47:48our audience building new things into our website and things like that so
47:52one of the things it we talked about a few times on our show is when we look at
47:57our own personal business we kind of break it into two different segments you
48:02got the the operational side where you’re creating assets like this podcast
48:07this is an asset for us that’s reading a cash flow for are you know our personal
48:12business you might have a business of your own you might have a
48:15brick-and-mortar story might have a digital online store whatever it is
48:19that’s creating a caste flew for yourself once you create that cash flow
48:23you then have to be able to invest the retained earnings of that cash flow and
48:28that’s what we’re typically talking about on our show is that second part
48:31where would you do with this money once you have it whether it’s your salary
48:36whether you’re on business and like today we’re talking about investing in
48:39stocks were talking about how do you take that cash flow and purchase another
48:44asset that somebody else has created in order to own a piece of equity in that
48:49business we’re trying to do is talk to people and maybe teach people how to do
48:56that first part where you’re creating online assets are you’re creating equity
49:01in some type of business or you’re doing something that’s creating a cash flow
49:06stream for yourself and so in order to do that what we’ve done is is we’ve
49:10gotta do mean that’s going to point you back into the investors podcast website
49:15but we’re trying to create videos and tutorials in order to teach people how
49:19to create income
49:22specifically passive income because that’s what we’re that’s what a lot of
49:25our assets are for yourself and so we purchased the demand create passive
49:31income as you type that into your web browser create passive income it’s going
49:35to take you to a page where we’re creating tutorials and video courses for
49:39people to learn passive income investing stock investing all sorts of things but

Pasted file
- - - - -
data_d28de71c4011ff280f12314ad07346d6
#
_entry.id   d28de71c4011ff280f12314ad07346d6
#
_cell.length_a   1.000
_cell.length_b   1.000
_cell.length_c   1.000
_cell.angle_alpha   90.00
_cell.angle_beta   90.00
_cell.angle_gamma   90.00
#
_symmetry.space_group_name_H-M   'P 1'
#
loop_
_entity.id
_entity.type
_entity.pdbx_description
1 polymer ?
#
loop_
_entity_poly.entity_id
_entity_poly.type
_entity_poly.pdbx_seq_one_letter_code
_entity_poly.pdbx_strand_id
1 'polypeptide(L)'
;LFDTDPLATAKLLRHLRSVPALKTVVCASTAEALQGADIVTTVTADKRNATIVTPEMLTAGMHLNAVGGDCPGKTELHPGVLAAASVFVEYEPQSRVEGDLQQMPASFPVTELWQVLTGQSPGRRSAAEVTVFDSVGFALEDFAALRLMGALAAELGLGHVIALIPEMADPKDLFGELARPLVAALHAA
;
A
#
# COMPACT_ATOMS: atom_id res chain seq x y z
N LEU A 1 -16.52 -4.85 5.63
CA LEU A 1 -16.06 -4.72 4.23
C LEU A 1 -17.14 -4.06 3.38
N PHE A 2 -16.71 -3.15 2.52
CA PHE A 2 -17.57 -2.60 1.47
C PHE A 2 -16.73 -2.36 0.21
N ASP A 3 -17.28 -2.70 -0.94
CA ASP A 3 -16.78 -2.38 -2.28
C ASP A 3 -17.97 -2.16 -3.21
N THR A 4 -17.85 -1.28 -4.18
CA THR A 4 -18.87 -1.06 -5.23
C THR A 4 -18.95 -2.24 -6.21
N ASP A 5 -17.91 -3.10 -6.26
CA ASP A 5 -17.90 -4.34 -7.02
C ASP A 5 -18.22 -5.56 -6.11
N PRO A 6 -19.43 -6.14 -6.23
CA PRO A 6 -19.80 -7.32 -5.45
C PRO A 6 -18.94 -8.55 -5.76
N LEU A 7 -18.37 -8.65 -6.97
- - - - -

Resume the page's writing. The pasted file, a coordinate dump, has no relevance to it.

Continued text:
49:45if you go there to create passive income you’re gonna be able to see some of the
49:49products it’s taking iron ore building so one of the products that state just
49:53recently bill is a chapter by chapter video course of the Intelligent Investor
49:59so let’s just say you got you buy this book that we just got done discussing
50:03and you’re going through and it’s difficult for you to understand stick
50:06created a chapter by chapter course video-based course where he teaches
50:12literally every chapter of this book so that’s something you be interesting go
50:16to create passive income dot com and you can see the course that stayed till
50:20we’re actually creating other courses in the process on the little bit slow not
50:25as quick as stick but the process of building a course on how to how to stand
50:32up and create your own podcast so if you’d like to do maybe you maybe your
50:37specialization in hunting or whatever it is I don’t know and maybe you want to
50:42create your own podcast and talk about this kind of stuff I’m trying to create
50:46a tutorial video that shows you all the equipment we use kind of how we do our
50:51share all that kind of stuff but that’s something that we’re trying to build out
50:54for community so that you can start creating different online assets digital
50:59assets for yourself if that’s something you want to do if not no sweat you can
51:03just completely ignore all that I want to throw that out there for people so
51:07that they know that it exists so that concludes our episode for this week on
51:12the intelligent investor who for you guys enjoyed our conversation we
51:16apologize if we got a little too technical over the audio format but if
51:20we did and you wanna see more stuff on video we got the buffets ebooks
51:23tutorials which are completely free all the calculators all that stuff is free
51:28of links in the show notes for that so thanks for joining us this week and
51:33we’ll see you guys next week thanks for listening to the investors bought gas
51:38to listen to more shows or access to the tools discussed on the show be sure to
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51:54answered during the show you’ll receive a free autographed copy of the Warren
51:57Buffett accounting book this podcast is for entertainment purposes only